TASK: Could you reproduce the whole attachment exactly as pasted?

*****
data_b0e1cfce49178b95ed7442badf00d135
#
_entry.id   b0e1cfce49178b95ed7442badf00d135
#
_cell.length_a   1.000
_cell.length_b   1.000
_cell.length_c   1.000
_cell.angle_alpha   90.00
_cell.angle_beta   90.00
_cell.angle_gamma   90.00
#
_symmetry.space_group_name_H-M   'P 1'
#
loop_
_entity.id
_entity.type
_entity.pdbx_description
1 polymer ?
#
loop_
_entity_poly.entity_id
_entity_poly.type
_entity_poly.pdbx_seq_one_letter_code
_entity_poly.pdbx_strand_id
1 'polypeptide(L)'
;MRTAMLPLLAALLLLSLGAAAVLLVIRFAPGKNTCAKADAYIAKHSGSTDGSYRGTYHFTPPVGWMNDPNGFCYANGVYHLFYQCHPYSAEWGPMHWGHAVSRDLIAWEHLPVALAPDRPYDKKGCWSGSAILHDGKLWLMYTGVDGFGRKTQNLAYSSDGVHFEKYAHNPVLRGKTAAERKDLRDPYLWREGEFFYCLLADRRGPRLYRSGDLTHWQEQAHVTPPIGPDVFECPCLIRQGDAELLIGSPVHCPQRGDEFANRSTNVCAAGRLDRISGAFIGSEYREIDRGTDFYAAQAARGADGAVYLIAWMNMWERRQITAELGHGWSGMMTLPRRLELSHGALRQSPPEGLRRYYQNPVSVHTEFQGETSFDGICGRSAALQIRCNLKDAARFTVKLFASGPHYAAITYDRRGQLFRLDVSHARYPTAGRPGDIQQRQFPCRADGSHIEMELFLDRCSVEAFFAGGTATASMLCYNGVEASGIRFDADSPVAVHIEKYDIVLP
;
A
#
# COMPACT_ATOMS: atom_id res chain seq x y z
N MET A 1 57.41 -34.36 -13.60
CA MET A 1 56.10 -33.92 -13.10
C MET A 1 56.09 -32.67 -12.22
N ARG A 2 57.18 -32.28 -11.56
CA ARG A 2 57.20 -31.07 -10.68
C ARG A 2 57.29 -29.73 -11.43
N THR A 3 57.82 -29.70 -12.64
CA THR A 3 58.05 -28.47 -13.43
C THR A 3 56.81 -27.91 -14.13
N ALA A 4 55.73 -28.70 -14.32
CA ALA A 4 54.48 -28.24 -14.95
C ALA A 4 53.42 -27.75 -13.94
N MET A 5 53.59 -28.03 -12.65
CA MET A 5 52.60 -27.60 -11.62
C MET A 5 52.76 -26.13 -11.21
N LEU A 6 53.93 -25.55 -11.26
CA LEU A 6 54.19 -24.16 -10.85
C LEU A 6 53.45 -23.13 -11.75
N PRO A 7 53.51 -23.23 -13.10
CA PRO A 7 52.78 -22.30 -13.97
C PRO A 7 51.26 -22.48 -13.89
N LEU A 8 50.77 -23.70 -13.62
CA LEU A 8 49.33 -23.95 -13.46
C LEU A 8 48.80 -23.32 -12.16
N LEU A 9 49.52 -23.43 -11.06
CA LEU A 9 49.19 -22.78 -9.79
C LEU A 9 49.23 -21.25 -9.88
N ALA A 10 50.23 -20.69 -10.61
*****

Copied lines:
data_b0e1cfce49178b95ed7442badf00d135
#
_entry.id   b0e1cfce49178b95ed7442badf00d135
#
_cell.length_a   1.000
_cell.length_b   1.000
_cell.length_c   1.000
_cell.angle_alpha   90.00
_cell.angle_beta   90.00
_cell.angle_gamma   90.00
#
_symmetry.space_group_name_H-M   'P 1'
#
loop_
_entity.id
_entity.type
_entity.pdbx_description
1 polymer ?
#
loop_
_entity_poly.entity_id
_entity_poly.type
_entity_poly.pdbx_seq_one_letter_code
_entity_poly.pdbx_strand_id
1 'polypeptide(L)'
;MRTAMLPLLAALLLLSLGAAAVLLVIRFAPGKNTCAKADAYIAKHSGSTDGSYRGTYHFTPPVGWMNDPNGFCYANGVYHLFYQCHPYSAEWGPMHWGHAVSRDLIAWEHLPVALAPDRPYDKKGCWSGSAILHDGKLWLMYTGVDGFGRKTQNLAYSSDGVHFEKYAHNPVLRGKTAAERKDLRDPYLWREGEFFYCLLADRRGPRLYRSGDLTHWQEQAHVTPPIGPDVFECPCLIRQGDAELLIGSPVHCPQRGDEFANRSTNVCAAGRLDRISGAFIGSEYREIDRGTDFYAAQAARGADGAVYLIAWMNMWERRQITAELGHGWSGMMTLPRRLELSHGALRQSPPEGLRRYYQNPVSVHTEFQGETSFDGICGRSAALQIRCNLKDAARFTVKLFASGPHYAAITYDRRGQLFRLDVSHARYPTAGRPGDIQQRQFPCRADGSHIEMELFLDRCSVEAFFAGGTATASMLCYNGVEASGIRFDADSPVAVHIEKYDIVLP
;
A
#
# COMPACT_ATOMS: atom_id res chain seq x y z
N MET A 1 57.41 -34.36 -13.60
CA MET A 1 56.10 -33.92 -13.10
C MET A 1 56.09 -32.67 -12.22
N ARG A 2 57.18 -32.28 -11.56
CA ARG A 2 57.20 -31.07 -10.68
C ARG A 2 57.29 -29.73 -11.43
N THR A 3 57.82 -29.70 -12.64
CA THR A 3 58.05 -28.47 -13.43
C THR A 3 56.81 -27.91 -14.13
N ALA A 4 55.73 -28.70 -14.32
CA ALA A 4 54.48 -28.24 -14.95
C ALA A 4 53.42 -27.75 -13.94
N MET A 5 53.59 -28.03 -12.65
CA MET A 5 52.60 -27.60 -11.62
C MET A 5 52.76 -26.13 -11.21
N LEU A 6 53.93 -25.55 -11.26
CA LEU A 6 54.19 -24.16 -10.85
C LEU A 6 53.45 -23.13 -11.75
N PRO A 7 53.51 -23.23 -13.10
CA PRO A 7 52.78 -22.30 -13.97
C PRO A 7 51.26 -22.48 -13.89
N LEU A 8 50.77 -23.70 -13.62
CA LEU A 8 49.33 -23.95 -13.46
C LEU A 8 48.80 -23.32 -12.16
N LEU A 9 49.52 -23.43 -11.06
CA LEU A 9 49.19 -22.78 -9.79
C LEU A 9 49.23 -21.25 -9.88
N ALA A 10 50.23 -20.69 -10.61